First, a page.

The overall success of an organization often depends on the quality of its human resources. Recruiting, retaining and managing quality human resources often comes down to how well the HR department functions. The smooth function of an HR department depends on its structure.
Therefore, the structure of an HR department is perhaps the most critical attribute to the overall success of an organization. This means that setting up a functional structure is something which must be given serious thought.
Now, setting up a formal structure for an HR department isn’t that difficult. After all, there are many standard structures which have existed for decades. There even templates which you can use to set up a basic structure in a matter of hours.
What is difficult is creating a structure which can enable an organization to achieve its goals, while maximizing the resources both within and outside the company. Creating such a structure requires rethinking some established conventions about how organizations function.
Begin With The Organization’s Vision
Before even thinking of a structure, there are two important questions which need to be answered. They are:
What is the mission of the organization? And, what role will the HR department play towards achieving this mission?
Ultimately, HR is supposed to help an organization to achieve its goals. This means that due to the divergent nature of organizational goals, even within the same industry, HR departments can be very distinct. This is because the goal of the organization will determine who gets assigned to what.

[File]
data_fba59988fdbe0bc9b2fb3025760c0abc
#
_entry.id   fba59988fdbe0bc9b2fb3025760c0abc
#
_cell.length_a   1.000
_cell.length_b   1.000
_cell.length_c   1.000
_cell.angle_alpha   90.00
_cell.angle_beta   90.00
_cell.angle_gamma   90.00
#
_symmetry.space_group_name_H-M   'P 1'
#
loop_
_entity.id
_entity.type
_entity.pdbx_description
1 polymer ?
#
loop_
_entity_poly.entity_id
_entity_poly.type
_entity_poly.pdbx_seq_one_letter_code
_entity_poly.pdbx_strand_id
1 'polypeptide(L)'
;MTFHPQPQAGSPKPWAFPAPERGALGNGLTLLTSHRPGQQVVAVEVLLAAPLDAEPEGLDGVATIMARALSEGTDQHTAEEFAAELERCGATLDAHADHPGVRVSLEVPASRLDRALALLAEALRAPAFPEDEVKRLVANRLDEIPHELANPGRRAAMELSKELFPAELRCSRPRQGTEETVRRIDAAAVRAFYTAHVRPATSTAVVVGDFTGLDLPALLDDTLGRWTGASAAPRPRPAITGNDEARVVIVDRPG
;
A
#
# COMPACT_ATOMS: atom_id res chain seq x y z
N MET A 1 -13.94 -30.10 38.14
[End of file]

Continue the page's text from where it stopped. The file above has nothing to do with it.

For instance, let’s assume that there are two restaurants located on the same street, serving similar clients. One restaurant is competing basing on the sumptuousness of the dishes. The other restaurant is competing basing on the friendliness of its staff. The HR departments of the two restaurants will have a different focus, and different sets of priorities.
Identify The Key HR Functions
Having identified the organizations mission (or goals), the next question is: What are the key functions of the HR department in light of its contribution towards organizational goals? The standard HR functions are the following:
- training and development
- compensation and benefits administration
- health and safety
- employee and labor relations
- discipline and conflict resolution
Of course, not every organization will require all the above functions. For instance, a marketing agency with 15-person staff may not necessarily require the “employee and labor relations” function. Similarly, a graphics design firm with premises in a modern office building may not have much use for the “health and safety” function.
Having identified the different HR functions, we can now turn our attention to the structure. After all, the structure is supposed to organize activities aimed at fulfilling the different functions. Before looking at the inventive structures, it is good to begin with the common structure.
The Conventional Structure
Under the conventional HR structure, each of the functions would fall under a different section within the HR department. Each section would have a head (e.g. you’d have a recruitment manager, training manager, etc). The different section heads would report to the Human Resources Manager.
Depending on the size of the organization, the HR Manager might report to the VP Human Resources. The section heads might also have other subsections beneath them e.g. the compensation and benefits functions may be separated.
This approach certainly creates a clear structure, with well defined roles. Most HR departments are actually structured this way. And it works (often excellently). However, it isn’t the only structure. There a few other approaches.
The Delegation Structure